Monday, May 17, 2010

All the news that's fit to print

It's been a busy spring and we've fallen behind in our blogging duties, so let's bring everyone up to date.

Earlier this year, the two Tennessee state legislators whose districts include Overton Park -- Rep. Jeanne Richardson and Sen. Beverly Marrero -- introduced a bill to designate the 150-acre Old Forest State Natural Area. We asked you to write support letters to state legislators and Mayor Wharton. More than 200 forest-lovers did just that, because you're awesome.

We also wrote a guest editorial on the topic, and the Memphis Zoo fired back. They called us liars (it's okay, that's just how Chuck Brady rolls) and issued a counter-proposal to protect the Old Forest with a private conservation easement rather than State Natural Area designation.

Memphis Park Services worked with Zoo leaders to create a draft easement which we were allowed to comment on. You can download the draft easement [PDF] and our response [PDF] if you'd like to read along at home. We assume that public negotiations will continue on this topic. This is major progress from two years ago, when City and Zoo officials were not willing to acknowledge the need for any type of legal protection for the Old Forest. We're not on the same page yet, but at least we're all reading from the same book.

Unfortunately, in a cruel blow to our newborn warm fuzzy feelings, a few of our City officials chose to attach a false fiscal note to the Old Forest State Natural Area legislation. This fiscal note claimed that the Old Forest SNA would cost the City more than $31 million dollars to implement. The City then issued a "corrected" version of this fiscal note claiming it would only cost $6.8 million or so. You can read the City's current fiscal note here.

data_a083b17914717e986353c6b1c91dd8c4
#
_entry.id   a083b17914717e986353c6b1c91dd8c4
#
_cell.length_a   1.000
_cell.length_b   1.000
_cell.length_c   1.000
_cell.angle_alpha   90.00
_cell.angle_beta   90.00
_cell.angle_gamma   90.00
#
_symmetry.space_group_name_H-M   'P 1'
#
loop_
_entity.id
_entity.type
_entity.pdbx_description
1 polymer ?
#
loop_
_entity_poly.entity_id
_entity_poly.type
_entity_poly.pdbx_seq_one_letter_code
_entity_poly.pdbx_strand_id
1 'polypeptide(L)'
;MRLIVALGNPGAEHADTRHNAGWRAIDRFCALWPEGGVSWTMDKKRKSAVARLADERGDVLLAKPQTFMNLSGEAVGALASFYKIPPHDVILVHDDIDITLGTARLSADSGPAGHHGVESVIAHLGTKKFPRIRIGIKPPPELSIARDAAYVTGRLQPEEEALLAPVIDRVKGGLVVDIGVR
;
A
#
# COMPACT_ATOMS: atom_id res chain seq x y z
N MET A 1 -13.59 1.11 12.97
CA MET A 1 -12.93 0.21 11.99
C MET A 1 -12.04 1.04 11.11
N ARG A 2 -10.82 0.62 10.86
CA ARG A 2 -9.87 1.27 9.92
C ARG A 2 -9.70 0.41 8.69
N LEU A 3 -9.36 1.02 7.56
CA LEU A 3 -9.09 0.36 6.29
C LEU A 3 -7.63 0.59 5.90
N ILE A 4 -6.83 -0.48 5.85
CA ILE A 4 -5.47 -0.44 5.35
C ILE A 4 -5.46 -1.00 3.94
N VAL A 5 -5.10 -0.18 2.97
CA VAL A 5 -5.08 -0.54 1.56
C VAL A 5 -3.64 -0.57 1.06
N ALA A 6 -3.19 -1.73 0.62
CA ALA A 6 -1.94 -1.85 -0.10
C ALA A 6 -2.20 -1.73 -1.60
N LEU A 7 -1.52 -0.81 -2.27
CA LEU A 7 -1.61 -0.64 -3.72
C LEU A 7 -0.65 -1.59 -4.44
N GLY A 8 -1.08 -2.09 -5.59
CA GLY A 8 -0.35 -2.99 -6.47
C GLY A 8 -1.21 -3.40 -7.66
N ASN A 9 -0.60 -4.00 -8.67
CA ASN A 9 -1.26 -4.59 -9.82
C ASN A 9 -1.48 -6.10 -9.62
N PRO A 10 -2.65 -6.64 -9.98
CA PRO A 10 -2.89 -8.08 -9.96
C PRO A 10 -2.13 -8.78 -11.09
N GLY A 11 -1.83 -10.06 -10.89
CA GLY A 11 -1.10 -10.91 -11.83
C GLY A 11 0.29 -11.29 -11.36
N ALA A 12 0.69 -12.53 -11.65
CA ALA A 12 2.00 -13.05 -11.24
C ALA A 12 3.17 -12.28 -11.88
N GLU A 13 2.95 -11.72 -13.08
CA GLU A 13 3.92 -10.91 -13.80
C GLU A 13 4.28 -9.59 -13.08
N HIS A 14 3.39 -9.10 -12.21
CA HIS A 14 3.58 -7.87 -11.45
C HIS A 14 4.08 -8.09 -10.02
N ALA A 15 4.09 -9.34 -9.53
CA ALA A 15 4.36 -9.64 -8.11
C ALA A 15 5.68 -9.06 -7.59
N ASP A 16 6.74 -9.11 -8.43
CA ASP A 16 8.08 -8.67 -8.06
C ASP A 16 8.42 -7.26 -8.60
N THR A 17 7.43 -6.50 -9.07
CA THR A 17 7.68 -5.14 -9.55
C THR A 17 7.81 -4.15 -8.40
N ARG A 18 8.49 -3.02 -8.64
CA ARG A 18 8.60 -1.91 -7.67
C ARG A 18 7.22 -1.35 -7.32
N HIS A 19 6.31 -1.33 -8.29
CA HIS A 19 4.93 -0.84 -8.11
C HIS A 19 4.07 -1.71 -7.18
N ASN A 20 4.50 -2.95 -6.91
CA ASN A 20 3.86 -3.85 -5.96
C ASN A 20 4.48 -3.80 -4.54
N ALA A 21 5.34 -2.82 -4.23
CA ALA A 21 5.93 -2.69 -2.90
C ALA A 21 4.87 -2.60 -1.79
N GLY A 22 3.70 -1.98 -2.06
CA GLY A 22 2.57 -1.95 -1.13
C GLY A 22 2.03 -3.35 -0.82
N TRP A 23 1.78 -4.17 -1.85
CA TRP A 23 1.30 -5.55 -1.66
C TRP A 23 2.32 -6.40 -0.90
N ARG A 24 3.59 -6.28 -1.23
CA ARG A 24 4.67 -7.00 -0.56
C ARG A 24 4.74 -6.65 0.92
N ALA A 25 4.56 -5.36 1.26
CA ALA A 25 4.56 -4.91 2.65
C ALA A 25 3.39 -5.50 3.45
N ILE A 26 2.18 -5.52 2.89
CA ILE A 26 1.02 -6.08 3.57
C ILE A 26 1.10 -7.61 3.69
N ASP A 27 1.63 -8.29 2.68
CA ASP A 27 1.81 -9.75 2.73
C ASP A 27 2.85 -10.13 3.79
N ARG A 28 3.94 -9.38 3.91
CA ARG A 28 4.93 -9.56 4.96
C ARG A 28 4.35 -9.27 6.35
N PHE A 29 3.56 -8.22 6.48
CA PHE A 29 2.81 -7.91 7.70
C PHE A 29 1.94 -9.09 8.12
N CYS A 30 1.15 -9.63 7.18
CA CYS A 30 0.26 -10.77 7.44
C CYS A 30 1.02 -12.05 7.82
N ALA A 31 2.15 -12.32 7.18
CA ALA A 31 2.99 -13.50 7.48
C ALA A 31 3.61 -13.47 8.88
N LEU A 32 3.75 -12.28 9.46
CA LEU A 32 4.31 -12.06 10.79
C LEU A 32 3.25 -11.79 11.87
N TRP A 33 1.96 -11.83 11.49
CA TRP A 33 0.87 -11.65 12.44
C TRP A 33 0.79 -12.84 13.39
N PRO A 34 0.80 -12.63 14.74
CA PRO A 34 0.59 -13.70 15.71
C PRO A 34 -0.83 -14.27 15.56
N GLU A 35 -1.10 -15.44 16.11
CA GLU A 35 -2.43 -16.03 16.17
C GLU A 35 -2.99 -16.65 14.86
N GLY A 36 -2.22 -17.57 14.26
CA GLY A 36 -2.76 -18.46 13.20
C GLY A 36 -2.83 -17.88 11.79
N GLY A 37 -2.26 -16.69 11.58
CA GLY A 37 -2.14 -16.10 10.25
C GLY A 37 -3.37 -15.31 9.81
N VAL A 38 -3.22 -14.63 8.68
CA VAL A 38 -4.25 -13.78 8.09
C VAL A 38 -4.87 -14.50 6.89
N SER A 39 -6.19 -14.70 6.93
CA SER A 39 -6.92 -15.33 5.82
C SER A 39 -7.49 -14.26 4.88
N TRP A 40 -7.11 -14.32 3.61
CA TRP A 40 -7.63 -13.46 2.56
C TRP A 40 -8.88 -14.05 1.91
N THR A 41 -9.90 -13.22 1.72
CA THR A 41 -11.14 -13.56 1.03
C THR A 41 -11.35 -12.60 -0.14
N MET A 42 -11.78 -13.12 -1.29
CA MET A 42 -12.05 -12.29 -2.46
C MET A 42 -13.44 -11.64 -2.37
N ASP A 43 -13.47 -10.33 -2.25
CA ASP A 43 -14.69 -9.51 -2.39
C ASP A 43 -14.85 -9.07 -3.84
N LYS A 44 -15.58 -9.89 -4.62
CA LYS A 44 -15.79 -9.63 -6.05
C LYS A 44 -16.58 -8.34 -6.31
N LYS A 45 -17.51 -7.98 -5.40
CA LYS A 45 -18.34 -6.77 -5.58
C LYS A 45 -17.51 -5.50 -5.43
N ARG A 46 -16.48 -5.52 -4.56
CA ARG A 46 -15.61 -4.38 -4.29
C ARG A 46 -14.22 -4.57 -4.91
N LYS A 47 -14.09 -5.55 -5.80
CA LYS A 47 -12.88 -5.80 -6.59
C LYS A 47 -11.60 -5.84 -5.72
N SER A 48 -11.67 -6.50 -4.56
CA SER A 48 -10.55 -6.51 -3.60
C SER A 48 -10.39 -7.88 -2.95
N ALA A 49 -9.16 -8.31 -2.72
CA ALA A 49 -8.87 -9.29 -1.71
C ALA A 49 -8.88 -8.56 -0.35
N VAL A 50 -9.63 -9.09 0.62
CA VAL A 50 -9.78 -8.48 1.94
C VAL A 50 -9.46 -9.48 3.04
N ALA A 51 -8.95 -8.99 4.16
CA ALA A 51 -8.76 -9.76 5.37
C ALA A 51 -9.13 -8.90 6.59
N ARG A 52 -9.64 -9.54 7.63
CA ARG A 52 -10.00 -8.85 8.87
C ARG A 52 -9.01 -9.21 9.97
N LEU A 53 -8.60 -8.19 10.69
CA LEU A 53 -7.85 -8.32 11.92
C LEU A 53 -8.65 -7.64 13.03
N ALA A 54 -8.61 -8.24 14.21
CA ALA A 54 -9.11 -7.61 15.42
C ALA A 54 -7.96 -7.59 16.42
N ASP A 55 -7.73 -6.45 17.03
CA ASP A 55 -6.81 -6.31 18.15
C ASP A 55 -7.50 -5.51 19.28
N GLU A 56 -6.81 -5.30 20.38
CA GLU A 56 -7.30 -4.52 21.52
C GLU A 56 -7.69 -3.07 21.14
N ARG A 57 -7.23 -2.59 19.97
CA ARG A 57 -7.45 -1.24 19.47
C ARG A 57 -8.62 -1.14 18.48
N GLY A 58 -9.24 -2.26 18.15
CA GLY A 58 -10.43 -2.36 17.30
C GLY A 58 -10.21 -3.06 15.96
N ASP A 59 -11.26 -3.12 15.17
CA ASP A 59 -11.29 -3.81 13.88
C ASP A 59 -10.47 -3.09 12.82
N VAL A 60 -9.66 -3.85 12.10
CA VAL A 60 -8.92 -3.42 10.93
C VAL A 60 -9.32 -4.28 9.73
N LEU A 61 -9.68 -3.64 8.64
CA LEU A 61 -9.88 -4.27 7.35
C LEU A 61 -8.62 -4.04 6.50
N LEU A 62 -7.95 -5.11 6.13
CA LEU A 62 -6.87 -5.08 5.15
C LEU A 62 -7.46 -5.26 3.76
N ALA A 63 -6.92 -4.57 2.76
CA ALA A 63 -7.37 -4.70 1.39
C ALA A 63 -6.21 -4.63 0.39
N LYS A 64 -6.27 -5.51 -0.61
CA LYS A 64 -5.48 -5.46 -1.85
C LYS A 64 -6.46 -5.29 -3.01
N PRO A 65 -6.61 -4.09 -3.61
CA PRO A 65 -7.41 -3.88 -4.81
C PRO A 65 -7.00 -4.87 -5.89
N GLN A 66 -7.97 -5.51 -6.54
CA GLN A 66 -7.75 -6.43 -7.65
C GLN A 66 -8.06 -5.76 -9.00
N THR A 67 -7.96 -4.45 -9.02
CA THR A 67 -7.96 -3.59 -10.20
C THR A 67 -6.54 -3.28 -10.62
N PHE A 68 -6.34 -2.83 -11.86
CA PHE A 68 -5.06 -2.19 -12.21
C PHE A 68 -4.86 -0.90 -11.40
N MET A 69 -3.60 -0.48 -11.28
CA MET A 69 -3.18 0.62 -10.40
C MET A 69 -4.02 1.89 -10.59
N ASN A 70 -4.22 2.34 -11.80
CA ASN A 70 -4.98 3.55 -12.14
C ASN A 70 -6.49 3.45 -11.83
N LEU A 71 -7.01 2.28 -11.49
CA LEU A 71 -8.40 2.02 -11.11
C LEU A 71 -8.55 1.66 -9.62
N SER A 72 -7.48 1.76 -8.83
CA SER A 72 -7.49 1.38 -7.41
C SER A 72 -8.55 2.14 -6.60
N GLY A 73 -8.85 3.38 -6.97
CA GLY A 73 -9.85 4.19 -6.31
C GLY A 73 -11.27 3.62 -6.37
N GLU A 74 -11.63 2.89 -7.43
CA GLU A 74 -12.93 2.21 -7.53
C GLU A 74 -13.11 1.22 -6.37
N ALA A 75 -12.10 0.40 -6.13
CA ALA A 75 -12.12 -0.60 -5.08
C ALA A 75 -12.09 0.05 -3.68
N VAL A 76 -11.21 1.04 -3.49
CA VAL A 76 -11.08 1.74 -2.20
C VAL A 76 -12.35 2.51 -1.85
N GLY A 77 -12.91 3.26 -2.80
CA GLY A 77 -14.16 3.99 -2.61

How much does it normally cost local governments to implement SNA designation? Not much. For example, check out SB 3872, a bill introduced by Sen. Jim Kyle this year, which designates the 225-acre Hill Forest State Natural Area in Nashville and adds acreage to an existing SNA. The City of Nashville said the cost of this was not significant and that's typical of SNA designations across the state.

The Hill Forest State Natural Area was signed into law in March, but the Old Forest State Natural Area is still languishing in committee. And who can blame those committees? It'll cost Memphis more than six million dollars! Except that it won't.

We sent a rebuttal to the City [PDF] in response to the original $31 million fiscal note [PDF] and those arguments apply to the current fiscal note as well. We received an encouraging response from Chief Administrative Officer George Little [PDF] but have heard nothing from the City officials who wrote the fiscal note.

So, where do we stand now? The 2010 Tennessee legislative session is almost over. Our bill is dead. We are waiting to hear back from the City on our proposed changes to their draft conservation easement.

At this point we think a strong conservation easement may be an appropriate way to protect the cultural and historic values of the entire 342-acre park. We also think the best (cheapest, easiest, most effective, most publicly transparent) way to protect Overton Park's irreplaceable old growth forest is by SNA designation.

When the Old Forest State Natural Area bill gets reintroduced next year, we hope that our City officials will support it wholeheartedly. CPOP's "little old ladies in tennis shoes" had to fight City Hall for nearly 15 years before they saved Overton Park from being blasted apart by Interstate 40. We know our history and would prefer not to keep repeating it.

2 comments:

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Vvixen said...

I'm sorry to hear that your natural area bill is dead for this legislative session. Since the legislature is controlled by extreme conservatives right now, it's going to be a hard slog, but if you're persistant, I think you'll eventually succeed. I'm learning a little about lobbying myself these days, so I know how hard it can be. I don't live in Midtown anymore, but I'll do whatever I can to help you in your efforts. The old forest of Overton Park is a legacy that belongs to all Memphians.

Joan Carr
East Memphis